Stem Cell Therapies for MS

Medically Reviewed by Jennifer Robinson, MD on May 02, 2023
3 min read

Multiple sclerosis (MS) is an autoimmune disease. Your immune system attacks your central nervous system and damages your nerve fibers. That makes it hard for your brain to "talk" with the rest of your body and causes symptoms like weakness, tingling or numbness in your limbs, trouble speaking, chronic pain, depression, and vision loss.

Several medications are used to treat MS. They can cause serious side effects, and over time, they can stop working for some people. But a new treatment involving stem cells may work for people who have relapsing-remitting MS (RRMS) and haven't been helped by other medicines.

With RRMS, you'll have no symptoms or very mild ones for a period of time. Then you'll have severe symptoms, which is called a relapse, for a short while. RRMS eventually can turn into another form of the disease, where your symptoms don't ever go away.

Stem cells can turn into different kinds of cells in your body. Hematopoietic stem cells make blood cells. Some doctors use a type of stem cell treatment called hematopoietic stem cell transplantation (HSCT) to treat RRMS. But more research is needed to know how well HSCT works against it.

With HSCT, doctors give you medication to help you make more bone marrow stem cells. Then they take some blood and save the stem cells from it to use later. You'll next get high doses of chemotherapy and other strong medications to severely slow down your immune system. This is done in a hospital, and you may need to stay there up to 11 days.

Your doctor puts the stem cells into your bloodstream so they can become new white blood cells and help your body build a new, healthy immune system. You'll also get medicines like antibiotics to help fight off infections and other illnesses until your immune system can do its job again.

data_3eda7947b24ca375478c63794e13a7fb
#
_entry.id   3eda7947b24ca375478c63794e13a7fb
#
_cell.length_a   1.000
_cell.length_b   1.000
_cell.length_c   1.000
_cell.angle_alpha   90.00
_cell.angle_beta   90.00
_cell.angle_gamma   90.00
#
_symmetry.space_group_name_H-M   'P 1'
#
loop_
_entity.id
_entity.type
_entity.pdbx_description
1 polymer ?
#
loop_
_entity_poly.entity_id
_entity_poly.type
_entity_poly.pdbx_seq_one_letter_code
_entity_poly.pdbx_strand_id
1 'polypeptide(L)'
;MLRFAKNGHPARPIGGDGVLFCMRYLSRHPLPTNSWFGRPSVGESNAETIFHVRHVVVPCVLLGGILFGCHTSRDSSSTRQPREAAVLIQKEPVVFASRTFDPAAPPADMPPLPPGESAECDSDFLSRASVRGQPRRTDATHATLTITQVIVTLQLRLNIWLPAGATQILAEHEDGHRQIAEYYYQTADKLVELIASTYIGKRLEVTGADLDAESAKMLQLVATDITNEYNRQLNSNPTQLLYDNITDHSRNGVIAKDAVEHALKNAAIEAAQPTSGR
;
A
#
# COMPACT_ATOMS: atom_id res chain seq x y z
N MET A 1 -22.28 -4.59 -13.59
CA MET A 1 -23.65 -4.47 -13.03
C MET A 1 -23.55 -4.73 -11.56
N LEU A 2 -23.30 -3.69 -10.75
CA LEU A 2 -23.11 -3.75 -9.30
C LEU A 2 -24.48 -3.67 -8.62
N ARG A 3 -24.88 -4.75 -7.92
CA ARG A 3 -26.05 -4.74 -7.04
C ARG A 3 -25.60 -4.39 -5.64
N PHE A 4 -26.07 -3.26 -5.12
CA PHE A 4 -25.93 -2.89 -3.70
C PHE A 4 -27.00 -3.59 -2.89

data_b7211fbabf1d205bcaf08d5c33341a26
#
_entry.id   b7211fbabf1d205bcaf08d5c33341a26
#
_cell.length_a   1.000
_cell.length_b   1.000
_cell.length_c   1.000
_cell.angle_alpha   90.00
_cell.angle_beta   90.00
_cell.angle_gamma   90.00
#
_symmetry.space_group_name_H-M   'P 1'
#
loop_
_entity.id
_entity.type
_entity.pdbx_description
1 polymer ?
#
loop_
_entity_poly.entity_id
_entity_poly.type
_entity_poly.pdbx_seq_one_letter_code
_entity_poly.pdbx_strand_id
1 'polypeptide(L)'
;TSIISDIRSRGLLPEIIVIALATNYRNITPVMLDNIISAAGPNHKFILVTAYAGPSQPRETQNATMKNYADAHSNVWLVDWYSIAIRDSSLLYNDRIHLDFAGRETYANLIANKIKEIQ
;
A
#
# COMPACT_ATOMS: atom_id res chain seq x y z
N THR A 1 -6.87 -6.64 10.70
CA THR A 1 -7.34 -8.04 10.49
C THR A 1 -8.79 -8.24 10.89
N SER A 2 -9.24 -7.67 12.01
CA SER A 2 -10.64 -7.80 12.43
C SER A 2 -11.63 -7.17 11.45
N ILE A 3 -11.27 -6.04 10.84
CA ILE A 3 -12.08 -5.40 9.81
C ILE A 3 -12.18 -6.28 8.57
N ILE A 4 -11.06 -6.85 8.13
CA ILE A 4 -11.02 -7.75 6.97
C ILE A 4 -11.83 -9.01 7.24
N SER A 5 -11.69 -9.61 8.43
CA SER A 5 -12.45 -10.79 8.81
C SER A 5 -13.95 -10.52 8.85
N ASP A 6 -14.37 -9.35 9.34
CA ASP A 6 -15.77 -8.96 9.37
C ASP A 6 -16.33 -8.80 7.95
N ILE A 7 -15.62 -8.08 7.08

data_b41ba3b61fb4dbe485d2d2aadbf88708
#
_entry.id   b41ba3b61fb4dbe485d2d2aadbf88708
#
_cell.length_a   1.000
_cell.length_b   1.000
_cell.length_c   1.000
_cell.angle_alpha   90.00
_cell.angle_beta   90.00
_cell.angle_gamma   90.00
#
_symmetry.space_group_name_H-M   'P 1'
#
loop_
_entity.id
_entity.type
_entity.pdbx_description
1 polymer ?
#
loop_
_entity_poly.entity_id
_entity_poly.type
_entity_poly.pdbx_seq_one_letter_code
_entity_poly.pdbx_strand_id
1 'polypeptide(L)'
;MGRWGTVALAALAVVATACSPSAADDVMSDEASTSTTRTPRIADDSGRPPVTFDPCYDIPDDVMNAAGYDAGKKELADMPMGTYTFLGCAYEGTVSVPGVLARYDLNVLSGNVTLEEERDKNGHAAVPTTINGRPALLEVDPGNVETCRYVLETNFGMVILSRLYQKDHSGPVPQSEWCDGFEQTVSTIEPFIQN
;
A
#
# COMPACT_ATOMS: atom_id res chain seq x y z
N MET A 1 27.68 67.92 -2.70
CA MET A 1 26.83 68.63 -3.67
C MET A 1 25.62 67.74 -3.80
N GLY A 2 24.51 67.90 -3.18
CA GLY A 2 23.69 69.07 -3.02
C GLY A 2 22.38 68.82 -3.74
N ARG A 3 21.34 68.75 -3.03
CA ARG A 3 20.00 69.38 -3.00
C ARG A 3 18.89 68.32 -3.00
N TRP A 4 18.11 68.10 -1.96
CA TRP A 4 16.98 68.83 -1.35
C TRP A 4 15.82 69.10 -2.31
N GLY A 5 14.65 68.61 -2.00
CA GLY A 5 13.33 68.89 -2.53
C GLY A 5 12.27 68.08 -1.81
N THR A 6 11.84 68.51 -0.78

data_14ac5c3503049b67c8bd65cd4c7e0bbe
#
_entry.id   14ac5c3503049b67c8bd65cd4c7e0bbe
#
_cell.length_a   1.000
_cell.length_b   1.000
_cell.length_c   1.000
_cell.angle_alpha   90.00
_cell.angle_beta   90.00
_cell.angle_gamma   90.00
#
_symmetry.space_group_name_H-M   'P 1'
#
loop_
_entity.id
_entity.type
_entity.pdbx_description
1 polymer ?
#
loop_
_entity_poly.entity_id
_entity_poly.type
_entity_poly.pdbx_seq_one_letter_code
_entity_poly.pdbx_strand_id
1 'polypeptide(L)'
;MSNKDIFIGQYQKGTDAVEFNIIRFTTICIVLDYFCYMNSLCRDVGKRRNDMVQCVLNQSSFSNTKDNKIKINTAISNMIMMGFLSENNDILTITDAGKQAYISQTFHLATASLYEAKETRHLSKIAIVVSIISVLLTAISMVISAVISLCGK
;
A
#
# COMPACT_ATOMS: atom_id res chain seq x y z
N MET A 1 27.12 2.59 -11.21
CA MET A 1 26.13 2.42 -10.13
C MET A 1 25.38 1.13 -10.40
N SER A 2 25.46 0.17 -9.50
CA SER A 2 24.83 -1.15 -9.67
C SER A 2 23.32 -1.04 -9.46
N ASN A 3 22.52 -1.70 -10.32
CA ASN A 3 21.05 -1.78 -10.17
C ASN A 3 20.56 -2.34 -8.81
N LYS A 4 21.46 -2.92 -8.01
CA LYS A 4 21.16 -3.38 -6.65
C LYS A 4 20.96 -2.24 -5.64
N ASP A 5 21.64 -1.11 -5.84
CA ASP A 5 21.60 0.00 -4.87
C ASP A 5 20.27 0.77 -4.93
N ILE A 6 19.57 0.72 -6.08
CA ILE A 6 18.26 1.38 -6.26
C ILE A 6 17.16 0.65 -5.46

Treatment usually takes several weeks. Recovery may take several months. Every person is different, but when treatment is successful, your immune system should be back to full strength in 3 to 6 months.

HSCT doesn't work for everyone with MS. Most people who get it are taking part in research studies called clinical trials that test if a treatment or medication is safe and effective.

One trial of 24 people with RRMS found that 69% who had stem cell therapy didn't have a relapse in MS symptoms or new brain lesions, which are caused by MS, 5 years after treatment.

Scientists are also looking for other ways to use stem cells to treat the disease.

Stem cell therapy has serious risks. During HSCT, your immune system isn't at full strength. That raises your chances of getting an infection.

A weak immune system also ups your odds of kidney, lung, or gastrointestinal (gut) problems as well as sepsis, a serious and potentially deadly reaction to an infection. That's why some experts say more research needs to be done before stem cell therapy becomes a standard treatment for MS.

No. It's still considered experimental. Some clinics in other countries use HSCT for MS. But only a few medical centers in the U.S. offer it, and only for people who meet certain requirements.

For example, you might be a candidate if you have highly inflammatory RRMS. That means you've had serious MS relapses and your symptoms have gotten worse quickly because other treatments haven't helped. You probably will need to have had MS for 10 years or less and be able to walk.

Ask your doctor about clinical trials that are testing HSCT. These trials are a way for people to try new medicines that aren't available to everyone. They can tell you if one of them might be a good fit for you.